The Evolv Shift XT does nothing to buck this trend as once its outer aluminum panels are removed you are presented with a very small and open inner chassis that was an excellent experience to work in.
I only ran into one area that I felt could be improved, which is the bottom case area beside the top of the motherboard (motherboards are installed in an inverted configuration in the Shift XT). For ease of install I really found that I needed to plug in the 8 pin CPU power, and the fan headers on the motherboard I used before dropping the motherboard into position.
The area of the inner chassis is perforated here, but as the outer aluminum panel covers this area, I feel like it could have been left completely open for ease of access to the top section of the motherboard. All in all, this is a pretty minor complaint, but was really the only one I have. The build experience was exemplary and still far better than many mid and full tower enclosures I’ve used in the past.
One other thing of note for a build with the Evolv Shift XT is GPU width. While a wider than normal card (like the EVGA FTW3 picture) will fit in the Shift XT, you will run into interference with the power connectors unless you utilize something like the 180 degree adaptors (also shown).
If you’re looking to go even bigger, I can verify that an Asus RTX 4090 Tuf series card will not fit in the Shift XT (by the narrowest of margins). After photography I was also able to verify that an RTX 4080/4090 Founders edition will fit, but there will definitely be a conflict with the 12VHPWR plug.
It is possible that the upcoming CableMod 180 degree 12VHPWR adaptor will solve this issue, but it will all depend on how far above the card it extends. There is only a few millimeters of clearance if utilizing fans in the top of the Shift XT.
For performance testing I only used the two smallest configurations of the Shift XT. I think the majority of the SFF community isn’t very interested in an enclosure over around 16 liters. The largest configuration would really only be used for an AIO cooler (or a custom loop if you’re some kind of madman), and I think that an AIO would actually hinder some of the benefits of this chassis, and I’ll get to that after we look at the numbers.
Specification of test system:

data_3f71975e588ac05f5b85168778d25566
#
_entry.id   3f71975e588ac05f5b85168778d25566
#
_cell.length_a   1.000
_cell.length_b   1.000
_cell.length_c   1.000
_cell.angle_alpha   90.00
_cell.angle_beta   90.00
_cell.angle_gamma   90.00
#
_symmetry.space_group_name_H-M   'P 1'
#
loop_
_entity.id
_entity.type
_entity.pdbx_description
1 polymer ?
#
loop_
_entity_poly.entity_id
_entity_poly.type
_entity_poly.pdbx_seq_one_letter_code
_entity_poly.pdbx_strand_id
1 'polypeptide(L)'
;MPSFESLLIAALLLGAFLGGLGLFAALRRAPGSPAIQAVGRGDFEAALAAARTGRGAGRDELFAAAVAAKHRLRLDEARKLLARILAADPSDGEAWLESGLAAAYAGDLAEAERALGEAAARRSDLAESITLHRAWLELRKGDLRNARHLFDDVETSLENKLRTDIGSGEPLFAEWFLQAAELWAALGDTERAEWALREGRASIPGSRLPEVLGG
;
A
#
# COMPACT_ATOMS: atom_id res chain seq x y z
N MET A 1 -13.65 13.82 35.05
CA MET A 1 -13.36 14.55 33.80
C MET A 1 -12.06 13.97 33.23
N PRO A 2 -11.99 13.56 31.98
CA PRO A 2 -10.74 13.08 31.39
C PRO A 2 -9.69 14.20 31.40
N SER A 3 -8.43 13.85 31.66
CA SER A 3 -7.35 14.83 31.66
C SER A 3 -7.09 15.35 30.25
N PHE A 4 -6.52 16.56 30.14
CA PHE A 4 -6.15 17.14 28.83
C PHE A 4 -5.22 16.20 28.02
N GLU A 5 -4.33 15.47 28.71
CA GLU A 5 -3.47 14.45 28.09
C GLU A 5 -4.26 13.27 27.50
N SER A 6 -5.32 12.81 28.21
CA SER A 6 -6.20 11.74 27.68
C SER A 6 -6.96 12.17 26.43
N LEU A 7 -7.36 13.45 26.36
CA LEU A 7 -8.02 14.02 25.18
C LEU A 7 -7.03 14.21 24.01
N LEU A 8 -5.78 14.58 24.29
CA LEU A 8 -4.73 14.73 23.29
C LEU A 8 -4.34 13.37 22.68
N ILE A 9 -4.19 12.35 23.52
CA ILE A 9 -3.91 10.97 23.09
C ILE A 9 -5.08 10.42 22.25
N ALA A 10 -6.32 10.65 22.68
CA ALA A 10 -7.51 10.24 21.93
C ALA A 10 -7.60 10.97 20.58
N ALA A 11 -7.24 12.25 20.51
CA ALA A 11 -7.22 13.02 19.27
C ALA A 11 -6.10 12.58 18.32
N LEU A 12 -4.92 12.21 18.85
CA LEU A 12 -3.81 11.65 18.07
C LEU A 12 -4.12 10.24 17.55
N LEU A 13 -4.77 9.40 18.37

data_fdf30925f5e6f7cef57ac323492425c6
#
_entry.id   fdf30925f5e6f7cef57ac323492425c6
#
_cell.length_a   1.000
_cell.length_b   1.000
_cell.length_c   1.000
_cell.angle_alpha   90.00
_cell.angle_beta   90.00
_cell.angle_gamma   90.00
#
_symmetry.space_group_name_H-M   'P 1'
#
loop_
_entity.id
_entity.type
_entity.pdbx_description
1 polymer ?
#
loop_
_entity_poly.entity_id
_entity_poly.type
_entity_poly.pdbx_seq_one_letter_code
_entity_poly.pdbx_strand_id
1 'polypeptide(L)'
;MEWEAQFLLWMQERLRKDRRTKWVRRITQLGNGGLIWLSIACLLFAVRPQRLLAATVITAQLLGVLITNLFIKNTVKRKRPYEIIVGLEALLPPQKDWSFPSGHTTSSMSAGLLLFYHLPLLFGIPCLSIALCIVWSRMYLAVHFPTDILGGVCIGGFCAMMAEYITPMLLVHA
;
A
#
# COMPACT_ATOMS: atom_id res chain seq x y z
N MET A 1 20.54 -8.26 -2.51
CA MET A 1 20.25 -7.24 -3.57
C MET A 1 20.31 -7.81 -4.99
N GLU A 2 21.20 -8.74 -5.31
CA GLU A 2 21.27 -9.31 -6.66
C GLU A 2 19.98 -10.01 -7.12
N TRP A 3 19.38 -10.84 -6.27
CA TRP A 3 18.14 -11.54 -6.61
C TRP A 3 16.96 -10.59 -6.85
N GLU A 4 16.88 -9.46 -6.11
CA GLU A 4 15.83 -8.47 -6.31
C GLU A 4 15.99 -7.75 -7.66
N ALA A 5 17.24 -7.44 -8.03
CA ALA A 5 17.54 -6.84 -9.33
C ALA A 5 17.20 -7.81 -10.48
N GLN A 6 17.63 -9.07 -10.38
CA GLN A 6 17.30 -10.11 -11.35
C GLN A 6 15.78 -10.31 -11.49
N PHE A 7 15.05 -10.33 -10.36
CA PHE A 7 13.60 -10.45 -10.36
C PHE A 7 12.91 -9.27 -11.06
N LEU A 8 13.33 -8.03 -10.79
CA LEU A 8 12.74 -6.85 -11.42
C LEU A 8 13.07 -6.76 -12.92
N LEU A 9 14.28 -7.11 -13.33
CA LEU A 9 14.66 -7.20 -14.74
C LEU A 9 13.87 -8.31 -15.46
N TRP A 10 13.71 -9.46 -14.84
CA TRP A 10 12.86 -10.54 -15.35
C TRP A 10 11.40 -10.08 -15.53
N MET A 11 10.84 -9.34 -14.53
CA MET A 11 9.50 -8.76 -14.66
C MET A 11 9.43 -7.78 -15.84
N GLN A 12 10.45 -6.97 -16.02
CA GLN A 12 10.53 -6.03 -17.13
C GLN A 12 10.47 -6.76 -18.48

- Intel Core i5-12600K CPU
- Gigabyte Aorus Z690i Ultra Lite motherboard
- ID Cooling IS-55 Low Profile CPU cooler
- 16 GB (2x8GB) G.Skill Trident Z DDR4-3333 (@ 3600 MT/s) memory
- PNY GeForce RTX 3080 12GB XLR8 OC (fan speed set to standard curve)
All tests conducted at a controlled ambient temperature of 23.5° C. Motherboard fan curve set to “performance”, case fans Set to 800 RPM.
- CPU temperature testing: Cinebench R23
- GPU Temperature Testing: Unigine Heaven set to ultra detail, extreme tessellation, and 8x anti-aliasing at 1080p for 30 minutes
The mesh side panels of the Shift XT seemed to be a little dense, and more useful for dust filtering than for airflow, so I conducted testing both with them installed as well as removed.
The gaming test was performed for 30 minutes using Marvel’s Guardians of the Galaxy, 1920×1080 resolution, ultra settings with ray traced lighting and reflections on, DLSS set to Quality mode.
In the smallest configuration, with no fans to aid airflow, the temperatures were obviously higher, but still not unreasonably so and I experienced no throttling in any of the three tests with either the CPU or GPU. In this configuration, the removal of the side mesh panels did make a measurable difference for the CPU temps, but only 1.5 degree improvement for the GPU.
With the top panel set to the medium configuration, and the addition of two Phanteks T30 fans set to exhaust at a fixed 800 rpm, the temperatures were what I would call excellent in such a small, air cooled system. During any of the testing, I was able to place my hand above the fans and feel how effectively they were pulling the hot air out of the system. With the mesh side panels removed, the temperature difference was negligible on either the CPU or GPU. Having fans pulling air through the system really helps the Shift XT, and this would be the configuration I’d most recommend to someone interested in this enclosure.
The temperatures in this configuration were why I elected not to test this case with an AIO. In this case, if using an AIO for the CPU, the top radiator is not only going to impede the exhausting of hot air from the GPU, but the hot air from the GPU is going to interact with the fins of the radiator, lowering its efficiency. If one absolutely wanted to populate an AIO radiator in the top, I would actually recommend using a hybrid cooled GPU, as the GPU is going to be the major heat producer in most systems today.